Steve Plisco posted on Boater Talk, on Mar 25 2001 and Jun 17 2001:
The Tulsa Wave is the only large-volume playspot between the Rockies and the Appalachian mountains. The Wave is used by boaters in Oklahoma, Texas, Arkansas, Missouri, Louisiana and any boater traveling from one mountain range to another. With flows of 6,000 to 40,000 being constricted into a 50 yard area with a flat rock bottom the potential is fantastic.
Some repairs to the wave have been made and at this time we have several waves and one good hole at 9500 cfs. We have not seen the waves at the prime level (12000 cfs) since the repairs have been made. All indications are we will have a good-sized hole at this level. We are still waiting to launch another concrete structure to create more waves closer to shore.
The Parks Authority has already said that they like the idea but they haven't seen how many kayakers it could bring in since the numbers of boaters fell off after the wave train was destoyed by 100,000-cfs flows. By having a large number of boaters and families coming to the event we can show the city that a whitewater park in Tulsa is a good investment.
At 12,000 cfs we have a medium size hole that gives multiple ends easily. At 24,000 cfs there are several small waves to the outside of the wavetrain and a medium size wave in front of the benches. I installed a 13' by 13' awning over the benches so we will have shade during the summer. Our original shade tree is slowly dying from old age.
There is now easy access to the wave on the west side of the river. The Parks Authority just recently installed a new trail above the river. The Wave is located at the 31st and riverside area in Tulsa, west bank of the river. If you paddle across from the East side do not run the breaks in the jetty. There is rebar and rusty metal just under the water. The waves and holes look good there but don't be fooled. Go to the west bank and run down through the wave train. You can play to your heart's content along the west bank waves. I will be taking a bulldozer and removing the metal when the water goes down. I will also be building up the waves by positioning the rocks for maximum play!!
You are welcome to come over and play anytime. The locals are extremely friendly and always ready to lend a helping comment or to razz you when you get hammered :-)
"Tulsa County commissioners approved a trail Thursday that would provide access to a section of the Arkansas River favored by kayakers.
Approval of the trail is contingent on determining who will be responsible for its upkeep and liability costs.
Local kayakers call this area of the river on the west bank just below the AEP-PSO power plant at 3600 S. Elwood Ave. the "Tulsa wave."
The trail will connect River Parks' bike trail to the banks of the Arkansas River, where kayakers like to paddle."
Check out http://www.tulsawave.com/, a new (as of 7/11/02) site which should have lotsa good beta on this spot.
Juan Carlos Olaya testifies:
The Wave is best from 11,000 cfs to about 13,800. We are currently trying to fix the wave as some boulders have shifted and taken away a few waves. The hole is still fun, but if it can definately be better. We are hoping for the city of Tulsa to help, but efforts have been shut down. Currently the fix is being funded by kayaking enthusiasts in Tulsa and Arkansas.Dan_Daniel posted on Boater Talk:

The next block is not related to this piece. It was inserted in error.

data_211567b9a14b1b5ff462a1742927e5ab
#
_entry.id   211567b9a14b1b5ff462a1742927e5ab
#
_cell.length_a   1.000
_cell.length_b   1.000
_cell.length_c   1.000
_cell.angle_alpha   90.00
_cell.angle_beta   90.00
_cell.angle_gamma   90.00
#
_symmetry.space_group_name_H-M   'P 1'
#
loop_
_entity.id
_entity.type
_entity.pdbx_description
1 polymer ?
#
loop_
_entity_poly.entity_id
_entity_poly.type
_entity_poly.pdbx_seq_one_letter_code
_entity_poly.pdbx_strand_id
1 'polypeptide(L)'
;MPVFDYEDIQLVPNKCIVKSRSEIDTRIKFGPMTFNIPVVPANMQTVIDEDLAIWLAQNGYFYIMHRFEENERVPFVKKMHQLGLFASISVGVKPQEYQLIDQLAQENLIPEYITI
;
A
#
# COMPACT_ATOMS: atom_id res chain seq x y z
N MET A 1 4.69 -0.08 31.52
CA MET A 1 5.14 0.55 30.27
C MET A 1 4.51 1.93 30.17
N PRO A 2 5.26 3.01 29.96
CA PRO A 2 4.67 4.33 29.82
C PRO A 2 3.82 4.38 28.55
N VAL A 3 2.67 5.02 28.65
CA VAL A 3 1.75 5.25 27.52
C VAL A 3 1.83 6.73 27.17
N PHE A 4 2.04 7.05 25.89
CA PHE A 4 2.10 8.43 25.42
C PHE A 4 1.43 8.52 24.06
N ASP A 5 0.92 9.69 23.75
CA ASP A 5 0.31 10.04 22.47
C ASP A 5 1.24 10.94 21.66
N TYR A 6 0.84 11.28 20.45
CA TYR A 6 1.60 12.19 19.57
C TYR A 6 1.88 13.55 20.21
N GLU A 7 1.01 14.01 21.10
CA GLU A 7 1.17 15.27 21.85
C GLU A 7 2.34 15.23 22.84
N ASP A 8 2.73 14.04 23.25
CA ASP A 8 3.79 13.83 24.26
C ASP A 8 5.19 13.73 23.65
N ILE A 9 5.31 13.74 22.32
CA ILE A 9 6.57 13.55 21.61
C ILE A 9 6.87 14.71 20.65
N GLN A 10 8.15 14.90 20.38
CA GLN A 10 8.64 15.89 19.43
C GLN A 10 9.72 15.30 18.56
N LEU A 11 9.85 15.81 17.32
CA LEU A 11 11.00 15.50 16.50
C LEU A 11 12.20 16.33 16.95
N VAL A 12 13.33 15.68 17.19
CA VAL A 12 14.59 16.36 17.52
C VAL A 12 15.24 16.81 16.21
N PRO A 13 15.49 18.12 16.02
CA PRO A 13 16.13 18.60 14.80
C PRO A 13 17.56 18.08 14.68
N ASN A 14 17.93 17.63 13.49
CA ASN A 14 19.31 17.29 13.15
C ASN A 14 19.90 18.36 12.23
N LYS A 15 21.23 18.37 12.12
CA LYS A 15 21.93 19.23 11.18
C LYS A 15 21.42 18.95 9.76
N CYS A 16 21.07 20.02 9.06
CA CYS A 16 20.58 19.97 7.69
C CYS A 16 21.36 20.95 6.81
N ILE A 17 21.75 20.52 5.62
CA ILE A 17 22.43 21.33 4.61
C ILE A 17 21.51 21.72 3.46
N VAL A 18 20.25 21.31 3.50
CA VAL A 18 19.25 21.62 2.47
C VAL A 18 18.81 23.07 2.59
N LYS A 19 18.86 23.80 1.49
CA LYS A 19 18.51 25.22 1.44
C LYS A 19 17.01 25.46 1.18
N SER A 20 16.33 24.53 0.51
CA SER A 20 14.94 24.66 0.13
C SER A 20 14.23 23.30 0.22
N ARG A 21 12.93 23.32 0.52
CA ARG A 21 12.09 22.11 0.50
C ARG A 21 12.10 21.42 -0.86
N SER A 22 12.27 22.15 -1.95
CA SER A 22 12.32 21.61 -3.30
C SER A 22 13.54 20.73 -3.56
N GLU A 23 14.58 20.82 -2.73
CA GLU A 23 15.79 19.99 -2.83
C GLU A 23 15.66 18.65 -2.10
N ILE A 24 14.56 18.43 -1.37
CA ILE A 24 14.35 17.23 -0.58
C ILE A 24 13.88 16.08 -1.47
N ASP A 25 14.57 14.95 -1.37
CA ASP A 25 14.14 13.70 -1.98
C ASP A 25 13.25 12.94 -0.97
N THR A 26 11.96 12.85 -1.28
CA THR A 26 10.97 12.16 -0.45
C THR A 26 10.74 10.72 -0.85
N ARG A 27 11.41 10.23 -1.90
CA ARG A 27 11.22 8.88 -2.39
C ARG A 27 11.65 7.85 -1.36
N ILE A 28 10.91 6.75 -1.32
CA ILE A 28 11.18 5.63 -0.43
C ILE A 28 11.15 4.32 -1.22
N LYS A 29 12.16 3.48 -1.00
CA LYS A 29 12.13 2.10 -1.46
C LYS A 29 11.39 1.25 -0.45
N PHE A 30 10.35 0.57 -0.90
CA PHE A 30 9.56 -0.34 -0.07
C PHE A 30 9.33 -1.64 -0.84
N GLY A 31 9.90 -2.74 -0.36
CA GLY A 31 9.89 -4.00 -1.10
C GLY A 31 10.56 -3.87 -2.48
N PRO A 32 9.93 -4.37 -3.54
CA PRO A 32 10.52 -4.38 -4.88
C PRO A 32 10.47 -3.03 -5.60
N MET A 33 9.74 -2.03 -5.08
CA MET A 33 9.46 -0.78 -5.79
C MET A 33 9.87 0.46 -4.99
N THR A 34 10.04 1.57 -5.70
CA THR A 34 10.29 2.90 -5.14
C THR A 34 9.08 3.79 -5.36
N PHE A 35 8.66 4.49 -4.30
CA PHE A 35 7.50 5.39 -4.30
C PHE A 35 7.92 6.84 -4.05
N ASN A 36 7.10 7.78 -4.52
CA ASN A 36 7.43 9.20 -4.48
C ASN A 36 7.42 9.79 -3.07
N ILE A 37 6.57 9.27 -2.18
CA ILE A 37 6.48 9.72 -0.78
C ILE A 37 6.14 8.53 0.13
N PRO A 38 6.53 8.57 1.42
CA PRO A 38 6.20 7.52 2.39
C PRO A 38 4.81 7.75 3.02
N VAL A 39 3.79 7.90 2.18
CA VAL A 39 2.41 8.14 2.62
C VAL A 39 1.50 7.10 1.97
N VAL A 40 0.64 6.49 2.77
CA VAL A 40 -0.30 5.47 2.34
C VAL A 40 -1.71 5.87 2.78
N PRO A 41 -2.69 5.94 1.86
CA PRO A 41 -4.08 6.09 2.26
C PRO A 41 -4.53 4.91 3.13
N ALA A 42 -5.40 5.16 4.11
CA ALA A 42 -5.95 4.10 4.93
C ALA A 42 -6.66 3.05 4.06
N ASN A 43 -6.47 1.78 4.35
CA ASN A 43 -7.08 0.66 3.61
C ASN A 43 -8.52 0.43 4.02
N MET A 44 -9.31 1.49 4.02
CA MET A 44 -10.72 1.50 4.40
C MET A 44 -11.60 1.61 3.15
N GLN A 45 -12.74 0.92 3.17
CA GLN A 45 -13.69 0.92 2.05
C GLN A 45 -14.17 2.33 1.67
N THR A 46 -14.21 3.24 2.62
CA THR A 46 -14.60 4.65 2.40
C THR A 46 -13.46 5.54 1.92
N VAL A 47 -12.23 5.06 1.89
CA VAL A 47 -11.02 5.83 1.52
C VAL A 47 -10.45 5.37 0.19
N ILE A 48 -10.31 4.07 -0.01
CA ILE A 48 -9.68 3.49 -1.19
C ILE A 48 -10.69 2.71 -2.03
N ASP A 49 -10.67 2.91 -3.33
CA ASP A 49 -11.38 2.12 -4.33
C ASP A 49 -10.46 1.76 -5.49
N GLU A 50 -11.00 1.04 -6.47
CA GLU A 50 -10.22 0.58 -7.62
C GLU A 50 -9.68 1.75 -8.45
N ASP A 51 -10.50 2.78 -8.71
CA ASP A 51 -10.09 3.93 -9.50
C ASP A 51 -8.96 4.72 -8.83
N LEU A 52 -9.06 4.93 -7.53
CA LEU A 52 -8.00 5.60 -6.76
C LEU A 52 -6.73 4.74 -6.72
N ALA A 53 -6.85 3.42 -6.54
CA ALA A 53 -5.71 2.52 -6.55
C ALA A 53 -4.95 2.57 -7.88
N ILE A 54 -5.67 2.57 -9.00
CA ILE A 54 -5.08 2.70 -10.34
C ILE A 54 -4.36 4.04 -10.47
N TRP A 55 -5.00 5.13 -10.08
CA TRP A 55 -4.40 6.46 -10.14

Steve Plisco of Stronghold Gear Storage deserves special mention because he is the one spearheading the effort to get the city of Tulsa to realize the potential of this spot. It's connected to downtown Tulsa by a multiuse trail. As you surf, you are looking directly into the Tulsa Skyline. The waves are located directly between Downtown and the city soccer fields, all connected by the trails.
Just currious about the recent change of the wave? We were there this last weekend 3/30 and the rock that creates the main wave was sitting in the middle of the river? Is this a temporary change due to the recent flooding or is there another project underway? Thanks alot!
Indeed Steve Plisco and David Reid have been the pioneers of the Tulsa Wave, their tireless efforts to make something happen have been shot down by the city. This is where the AWA and ACC can help with the project. I've heard that EJ and Corran Addison had a taste of the Wave in the early 90's and it's individuals like them that might help us get that push to make something happen with the Tulsa Wave.
I hope their efforts do not go without notice. as they've put over 10 years of blood, sweat and tear into making the Tulsa Wave what it can be.
7 years ago
Gauge min/max from local expert, Juan Carlos Olaya. (See river description for more detail on this.)
For the generation/release plans for the following week, check out www.swpa.gov/generation.htm.
According to Dan Daniel, 70 MW says play is on. Keep in mind it takes 8 hours for the water to reach the playspot.
Permits are not required for this reach.
The Wave is located at the 31st and riverside area in Tulsa, west bank of the river. There is easy access to the wave on the west side of the river. The Parks Authority installed a trail above the river.
If you paddle across from the East side do not run the breaks in the jetty. There is rebar and rusty metal just under the water. The waves and holes look good there but don't be fooled. Go to the west bank and run down through the wave train.
Obviously, the 'shuttle' directions below are meaningless. Use the text-entry box to input your home or other starting location to get drive time/distance and directions to this spot.
Wave Day at the Tulsa Wave
Tulsa Wave II
The Tulsa Wave
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